Brands, retailers, and manufacturers need innovative solutions to meet the fast pace of the digitised economy. It requires short communication channels, fast feedback loops, and rapid decision-making, in short: a flexible work organisation. Away from pyramid-shaped hierarchical structures to cross-team network structures. Agility is a buzzword that has already been heavily used and often debated in this context. The questions posed (most of the time from management) and the honest answers will be found here today.
Agility as a success factor
The first question to be answered before anything else: Does agile project management actually get you there faster? The honest answer is no. But in a modern work world, is that really still a decisive factor for the definition of a project’s success? The answer here is also no.
Why does the agile project approach still have so many advocates? In the face of constant change, it doesn’t make sense to rely on a project plan that gives the appearance of costing accuracy but doesn’t allow any deviation, let alone spontaneous reactions to new trends and changing user behaviour.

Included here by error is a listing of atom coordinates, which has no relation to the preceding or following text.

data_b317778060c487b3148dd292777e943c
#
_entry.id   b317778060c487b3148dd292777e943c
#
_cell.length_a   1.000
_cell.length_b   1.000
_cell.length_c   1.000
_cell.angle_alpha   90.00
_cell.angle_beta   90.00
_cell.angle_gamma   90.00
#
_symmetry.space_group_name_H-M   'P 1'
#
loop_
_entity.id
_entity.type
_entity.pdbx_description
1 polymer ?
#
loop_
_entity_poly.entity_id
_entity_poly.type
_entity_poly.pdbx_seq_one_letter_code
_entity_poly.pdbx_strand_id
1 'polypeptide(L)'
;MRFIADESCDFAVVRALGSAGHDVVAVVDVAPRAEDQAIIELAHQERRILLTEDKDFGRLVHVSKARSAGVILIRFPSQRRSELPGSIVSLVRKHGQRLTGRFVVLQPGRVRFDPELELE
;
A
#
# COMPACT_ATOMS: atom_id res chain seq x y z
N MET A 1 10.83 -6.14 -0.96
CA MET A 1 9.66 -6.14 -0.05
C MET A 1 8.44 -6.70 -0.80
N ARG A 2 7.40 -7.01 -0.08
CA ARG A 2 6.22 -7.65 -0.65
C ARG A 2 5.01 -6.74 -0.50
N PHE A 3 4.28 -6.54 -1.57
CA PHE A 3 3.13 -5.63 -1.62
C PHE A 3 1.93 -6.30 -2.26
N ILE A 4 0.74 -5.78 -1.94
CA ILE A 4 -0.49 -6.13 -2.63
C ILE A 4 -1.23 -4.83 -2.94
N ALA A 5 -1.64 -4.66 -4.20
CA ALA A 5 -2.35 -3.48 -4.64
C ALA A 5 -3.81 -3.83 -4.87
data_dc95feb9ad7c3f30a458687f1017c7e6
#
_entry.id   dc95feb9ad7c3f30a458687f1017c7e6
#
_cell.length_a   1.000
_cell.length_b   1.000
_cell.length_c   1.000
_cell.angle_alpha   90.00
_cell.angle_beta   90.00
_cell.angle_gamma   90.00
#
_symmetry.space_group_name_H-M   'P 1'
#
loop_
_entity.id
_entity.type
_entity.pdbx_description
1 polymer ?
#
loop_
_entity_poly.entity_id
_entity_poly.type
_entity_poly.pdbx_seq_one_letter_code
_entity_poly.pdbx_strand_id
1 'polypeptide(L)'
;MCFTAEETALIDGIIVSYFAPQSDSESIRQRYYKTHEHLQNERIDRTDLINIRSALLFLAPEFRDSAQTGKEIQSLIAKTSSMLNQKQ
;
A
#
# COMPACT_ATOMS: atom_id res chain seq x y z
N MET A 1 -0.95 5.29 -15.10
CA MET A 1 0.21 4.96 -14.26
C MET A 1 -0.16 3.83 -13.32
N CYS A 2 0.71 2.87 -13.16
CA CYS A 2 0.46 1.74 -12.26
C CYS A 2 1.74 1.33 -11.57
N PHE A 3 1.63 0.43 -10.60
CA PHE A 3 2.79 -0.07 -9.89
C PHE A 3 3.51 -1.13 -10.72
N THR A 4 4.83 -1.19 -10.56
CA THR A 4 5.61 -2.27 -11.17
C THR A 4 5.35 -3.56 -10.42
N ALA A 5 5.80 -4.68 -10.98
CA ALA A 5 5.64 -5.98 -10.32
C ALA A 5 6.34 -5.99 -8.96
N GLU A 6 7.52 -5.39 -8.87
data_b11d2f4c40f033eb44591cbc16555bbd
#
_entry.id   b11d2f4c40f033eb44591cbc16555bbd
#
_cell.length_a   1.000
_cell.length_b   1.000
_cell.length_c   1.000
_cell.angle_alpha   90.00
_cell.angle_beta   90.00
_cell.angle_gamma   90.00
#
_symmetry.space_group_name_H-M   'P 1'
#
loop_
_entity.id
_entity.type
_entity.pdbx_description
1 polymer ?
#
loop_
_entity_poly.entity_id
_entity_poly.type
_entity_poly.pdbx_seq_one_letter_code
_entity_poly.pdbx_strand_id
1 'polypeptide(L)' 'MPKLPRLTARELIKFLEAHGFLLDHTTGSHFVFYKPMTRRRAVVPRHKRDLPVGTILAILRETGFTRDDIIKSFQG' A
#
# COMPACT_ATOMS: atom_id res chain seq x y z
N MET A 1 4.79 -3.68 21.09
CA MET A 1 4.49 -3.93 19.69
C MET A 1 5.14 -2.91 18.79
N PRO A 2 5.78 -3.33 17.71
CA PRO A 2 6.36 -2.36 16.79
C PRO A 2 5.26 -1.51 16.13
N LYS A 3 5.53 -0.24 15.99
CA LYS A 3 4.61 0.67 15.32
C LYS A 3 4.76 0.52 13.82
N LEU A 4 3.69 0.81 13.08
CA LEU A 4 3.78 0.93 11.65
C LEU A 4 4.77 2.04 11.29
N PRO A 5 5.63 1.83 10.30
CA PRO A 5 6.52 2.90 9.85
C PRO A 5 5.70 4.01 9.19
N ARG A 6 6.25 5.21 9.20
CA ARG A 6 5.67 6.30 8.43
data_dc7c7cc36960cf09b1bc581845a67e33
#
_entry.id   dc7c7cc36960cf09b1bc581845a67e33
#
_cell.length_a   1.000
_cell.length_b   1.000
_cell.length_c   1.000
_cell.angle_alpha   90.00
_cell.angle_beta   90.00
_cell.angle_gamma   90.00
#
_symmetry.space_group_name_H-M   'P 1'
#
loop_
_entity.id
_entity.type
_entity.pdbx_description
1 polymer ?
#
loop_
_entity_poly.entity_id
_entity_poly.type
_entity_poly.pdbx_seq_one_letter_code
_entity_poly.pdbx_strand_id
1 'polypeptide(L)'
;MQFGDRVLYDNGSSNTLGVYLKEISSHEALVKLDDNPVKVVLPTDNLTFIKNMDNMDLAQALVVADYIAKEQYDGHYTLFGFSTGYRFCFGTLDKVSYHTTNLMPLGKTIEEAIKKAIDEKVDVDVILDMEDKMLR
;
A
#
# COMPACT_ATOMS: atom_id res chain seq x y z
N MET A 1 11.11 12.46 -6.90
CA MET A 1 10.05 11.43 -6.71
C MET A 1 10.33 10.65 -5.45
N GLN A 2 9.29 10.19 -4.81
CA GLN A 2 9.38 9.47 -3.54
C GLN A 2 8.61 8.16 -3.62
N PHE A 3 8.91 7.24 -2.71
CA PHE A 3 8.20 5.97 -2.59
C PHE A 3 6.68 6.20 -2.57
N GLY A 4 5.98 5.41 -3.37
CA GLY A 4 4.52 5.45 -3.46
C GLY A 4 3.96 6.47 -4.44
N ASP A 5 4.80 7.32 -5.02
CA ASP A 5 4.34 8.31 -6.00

For this reason alone, an optimal solution can’t be developed using a rigid waterfall model. If one dissociates oneself from the idea of an end goal defined at the beginning of the project, one opens the way for a genuine innovation process. Although this does not lead to a finished product on the shortest route, it does allow continuous optimisation and a quick reaction to changing market conditions and customer expectations.
Minimum for maximum
In essence, this process consists of three stages: the discovery of the actual pain points, the invention of a prototype, and the testing of a first solution that is reduced to the essential basic functions according to the principle of MVP (Minimum Viable Product).
If the result doesn’t have the desired goal, the team can always have the opportunity to go back one step, that is, revise the prototype or redefine the pain points. The most important thing is the work on the solution doesn’t stagnate.
Rather than sticking to a well-crafted platform for years to come, which will certainly not be state of the art by the time the release arrives, companies should be better able to launch innovative services at short intervals. These may not be perfect, but they can be refined quickly based on real user feedback in an iterative process.
True to the motto »Fail fast to succeed sooner«, such an agile project approach does not necessarily promise the lower costs, but certainly the more sustainable corporate success.
Request the free download now!
Like what you heard? You can found out even more about agility, new work, and even more trends in our current trend book Handelskraft 2019 »Digital DNA«. The trend book is now available exclusively for retailers, manufacturers, and publishers here as a free download.